The Original Pershing Rifles of the University of Nebraska Followed Their Instructor to Cuba and the Western Front

On 25 September 1891, General Pershing, then a second lieutenant in the Sixth Cavalry, became Professor of Military Science and Tactics at the University of Nebraska. Lieutenant Pershing, a graduate of West Point, demanded excellence in his cadets and embarked on a program of discipline and serious military training. He used the manual of arms and drill as the means of instilling a new sense of professionalism and structure with his cadets. He established a system of cadet promotions that recognized students who displayed leadership and skill in military drill and tactics.  Enrollment in military courses dramatically increased as students were drawn to the program by Pershing’s positive leadership example.  Cadets took pride in themselves and in their corps. Over the next four years Pershing inspired an enthusiasm for drill which few leaders have equaled.

In March 1892, Lieutenant Pershing reorganized Company A of the university’s Military Department, as a select company in preparation for the National Competitive Drills in Omaha, Nebraska. As a result of intensive training, Company A had become so proficient in drill that by early June it won the University’s inter-company competitive drills, better known as the “Compet.”

The long awaited national drill competition in Omaha began on 13 June 1892,  Company A, which had trained for only four monthsn faced veteran companies from all over the Nation.  In the “Maiden Prize” competition the company was so exacting in its movements that it completed its prescribed maneuvers in just 23 minutes, well under the 45-minute time limit imposed by the competition.  As a result, Company A won the Maiden Prize of $1,500 and the Citizens of Omaha presented them with a large silver cup, the “Omaha Cup.”

2nd Lt. John J. Pershing and His Senior Cadets

Although there was a strong desire amongst the university chancellor and cadets to form a permanent “crack company,” it wasn’t until 1894 that that a student organization with this goal was established. Three of the original Company A members, meeting casually during the summer of 1894, were responsible for the idea of founding the “Varsity Rifles” based on the outstanding drill and leadership example of their mentor Lt. Pershing.

His personality and strength of character dominated us. We loved him devotedly.  

George L. Sheldon, Varsity Rifles Company Commander

On Tuesday evening, 2 October 1894, 39 picked cadets and alumni met in the armory to hold their first meeting, Lieutenant Pershing consented to act as temporary drillmaster for the organization.  It is this year, 1894, that we recognize as our official founding.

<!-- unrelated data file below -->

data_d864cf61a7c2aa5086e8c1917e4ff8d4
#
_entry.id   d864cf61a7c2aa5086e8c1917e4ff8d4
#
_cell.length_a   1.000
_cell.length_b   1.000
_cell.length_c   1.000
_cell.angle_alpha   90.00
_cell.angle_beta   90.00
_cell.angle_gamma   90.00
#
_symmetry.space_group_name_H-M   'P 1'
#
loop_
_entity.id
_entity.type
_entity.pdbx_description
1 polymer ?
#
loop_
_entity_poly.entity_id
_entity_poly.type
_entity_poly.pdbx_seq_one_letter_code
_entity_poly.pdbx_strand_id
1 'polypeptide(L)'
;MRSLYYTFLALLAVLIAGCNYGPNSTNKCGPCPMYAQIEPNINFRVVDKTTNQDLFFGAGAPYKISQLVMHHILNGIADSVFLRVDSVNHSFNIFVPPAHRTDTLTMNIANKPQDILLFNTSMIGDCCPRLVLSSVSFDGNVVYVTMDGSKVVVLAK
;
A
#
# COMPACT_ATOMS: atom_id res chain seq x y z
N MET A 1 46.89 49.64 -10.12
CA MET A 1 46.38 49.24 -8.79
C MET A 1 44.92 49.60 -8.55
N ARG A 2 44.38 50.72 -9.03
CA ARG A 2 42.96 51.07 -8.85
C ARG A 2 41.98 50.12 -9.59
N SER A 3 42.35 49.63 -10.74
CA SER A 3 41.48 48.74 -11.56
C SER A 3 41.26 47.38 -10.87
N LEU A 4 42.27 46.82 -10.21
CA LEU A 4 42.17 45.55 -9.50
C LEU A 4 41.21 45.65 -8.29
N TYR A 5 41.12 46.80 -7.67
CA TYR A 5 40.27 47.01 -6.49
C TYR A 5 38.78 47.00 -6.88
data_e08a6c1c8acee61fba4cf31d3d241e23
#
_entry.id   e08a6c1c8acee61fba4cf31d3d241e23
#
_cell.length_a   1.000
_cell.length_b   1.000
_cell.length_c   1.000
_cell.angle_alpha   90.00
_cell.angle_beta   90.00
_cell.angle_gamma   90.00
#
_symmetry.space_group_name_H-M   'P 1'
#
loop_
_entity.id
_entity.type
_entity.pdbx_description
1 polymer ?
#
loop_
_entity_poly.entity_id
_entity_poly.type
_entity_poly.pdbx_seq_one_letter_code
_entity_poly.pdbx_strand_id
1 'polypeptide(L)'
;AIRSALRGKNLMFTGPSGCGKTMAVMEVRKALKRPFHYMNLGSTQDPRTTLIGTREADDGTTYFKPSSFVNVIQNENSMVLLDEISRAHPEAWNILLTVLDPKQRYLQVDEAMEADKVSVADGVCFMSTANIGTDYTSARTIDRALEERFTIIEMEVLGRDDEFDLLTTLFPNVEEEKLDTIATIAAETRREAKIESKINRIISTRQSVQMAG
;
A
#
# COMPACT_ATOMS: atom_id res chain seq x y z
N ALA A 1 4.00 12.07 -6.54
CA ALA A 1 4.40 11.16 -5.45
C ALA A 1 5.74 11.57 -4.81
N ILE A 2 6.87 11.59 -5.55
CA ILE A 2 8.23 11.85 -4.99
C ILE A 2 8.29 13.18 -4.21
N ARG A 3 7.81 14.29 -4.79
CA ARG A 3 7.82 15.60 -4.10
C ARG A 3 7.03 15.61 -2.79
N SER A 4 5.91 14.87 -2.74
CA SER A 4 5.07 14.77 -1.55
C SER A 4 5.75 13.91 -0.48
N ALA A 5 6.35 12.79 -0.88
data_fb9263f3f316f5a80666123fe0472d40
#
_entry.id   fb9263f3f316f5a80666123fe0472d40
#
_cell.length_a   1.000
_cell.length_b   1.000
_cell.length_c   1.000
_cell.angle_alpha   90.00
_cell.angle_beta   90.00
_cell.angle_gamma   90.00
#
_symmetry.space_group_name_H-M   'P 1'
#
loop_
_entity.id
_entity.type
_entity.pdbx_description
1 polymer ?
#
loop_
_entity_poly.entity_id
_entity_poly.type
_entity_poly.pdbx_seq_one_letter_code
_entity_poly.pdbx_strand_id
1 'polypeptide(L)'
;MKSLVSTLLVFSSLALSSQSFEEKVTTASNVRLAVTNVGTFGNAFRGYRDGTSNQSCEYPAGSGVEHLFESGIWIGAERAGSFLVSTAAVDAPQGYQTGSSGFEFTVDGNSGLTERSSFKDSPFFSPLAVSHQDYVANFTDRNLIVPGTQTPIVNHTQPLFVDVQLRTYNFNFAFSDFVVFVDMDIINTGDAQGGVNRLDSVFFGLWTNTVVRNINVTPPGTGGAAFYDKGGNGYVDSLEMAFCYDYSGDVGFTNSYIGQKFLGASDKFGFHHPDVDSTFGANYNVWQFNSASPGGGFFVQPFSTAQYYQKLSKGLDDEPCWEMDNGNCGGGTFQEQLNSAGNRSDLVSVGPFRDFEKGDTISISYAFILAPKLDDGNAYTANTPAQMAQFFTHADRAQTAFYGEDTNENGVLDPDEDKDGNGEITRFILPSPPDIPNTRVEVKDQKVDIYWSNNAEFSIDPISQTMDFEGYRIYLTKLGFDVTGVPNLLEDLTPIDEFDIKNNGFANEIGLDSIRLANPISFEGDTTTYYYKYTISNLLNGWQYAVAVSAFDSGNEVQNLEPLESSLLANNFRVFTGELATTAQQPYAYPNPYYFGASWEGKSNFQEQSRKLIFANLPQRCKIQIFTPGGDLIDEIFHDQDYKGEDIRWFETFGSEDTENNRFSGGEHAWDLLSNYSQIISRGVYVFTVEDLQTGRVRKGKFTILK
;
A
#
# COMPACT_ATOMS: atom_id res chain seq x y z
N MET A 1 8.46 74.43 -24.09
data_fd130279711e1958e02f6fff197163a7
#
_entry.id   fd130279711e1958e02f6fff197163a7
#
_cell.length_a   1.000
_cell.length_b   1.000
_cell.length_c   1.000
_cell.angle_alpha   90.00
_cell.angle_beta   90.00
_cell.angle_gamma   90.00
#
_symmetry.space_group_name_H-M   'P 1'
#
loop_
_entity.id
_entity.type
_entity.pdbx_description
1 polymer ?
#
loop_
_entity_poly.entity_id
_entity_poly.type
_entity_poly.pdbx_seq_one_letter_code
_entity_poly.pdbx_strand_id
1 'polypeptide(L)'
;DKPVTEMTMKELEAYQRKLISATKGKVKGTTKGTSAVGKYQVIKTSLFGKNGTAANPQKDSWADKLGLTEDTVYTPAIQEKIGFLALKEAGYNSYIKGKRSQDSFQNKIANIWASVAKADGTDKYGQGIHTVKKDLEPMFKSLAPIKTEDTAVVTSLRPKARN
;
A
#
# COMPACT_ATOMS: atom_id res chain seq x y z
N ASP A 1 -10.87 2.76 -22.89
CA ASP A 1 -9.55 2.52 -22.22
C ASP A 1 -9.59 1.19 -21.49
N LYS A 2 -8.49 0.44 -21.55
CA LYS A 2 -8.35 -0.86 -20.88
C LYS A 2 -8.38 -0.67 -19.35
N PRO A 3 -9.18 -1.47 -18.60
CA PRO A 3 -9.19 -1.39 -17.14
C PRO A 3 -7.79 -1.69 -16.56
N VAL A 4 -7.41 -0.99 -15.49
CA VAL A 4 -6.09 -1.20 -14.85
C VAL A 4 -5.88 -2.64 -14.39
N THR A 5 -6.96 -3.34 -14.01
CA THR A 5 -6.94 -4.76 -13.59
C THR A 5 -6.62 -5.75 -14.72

Pershing was as severe a disciplinarian as a kindly man can be. He was always just. He had no pets. Punishments came no swifter than rewards.

William Hayward, Varsity Rifles

When Lieutenant Pershing left the University of Nebraska in 1895 he, at the request of a committee representing Varsity Rifles, gave the unit a pair of his cavalry breeches. The breeches were cut into small pieces and were worn on the uniform as a sign of membership.  These “ribbons” were thought to be the first service ribbons worn in the United States.

Pershing Memorial at the University of Nebraska

We met in his room one night to organize and ‘The Lieut,’ as we familiarly called the Instructor - he was a second lieutenant then - asked what colors we wanted on our badges. Yellow and blue - cavalry colors. I have the very thing, he responded, and went to a chiffonier from which he took a brand-new pair of cavalry trousers. With shears he ruthlessly cut them across, making fifty badges, each with a strip of blue and the yellow leg stripe.

William Green, 1918

On 1 June 1895, the Varsity Rifles, in honor of the recently departed Lieutenant Pershing, changed its name to the “Pershing Rifles.” In February 1898, Lieutenant Pershing, now an instructor at West Point, gave a flag to the Pershing Rifles which was presented by the University Chancellor. Also for the first time the Pershing Rifles wore on their collars a distinctive pair of crossed rifles with the initials “P.R.”

During the Spanish-American War, 30 members of the now powerful Pershing Rifles enlisted in the First Nebraska Volunteers.  Every one of the 30 distinguished himself in the ensuing battles.  

Over two decades after his departure from the University of Nebraska,  several of his original "Rifles" had risen to senior position in the Army.  A number of them distinguished themselves during the Great War under the former 2nd lieutenant who was now commander of the AEF.

Sources: Pershing Rifles Website;  Lt. Col. (and P.R.) Kevin Upton; Univ. of Nebraska Archives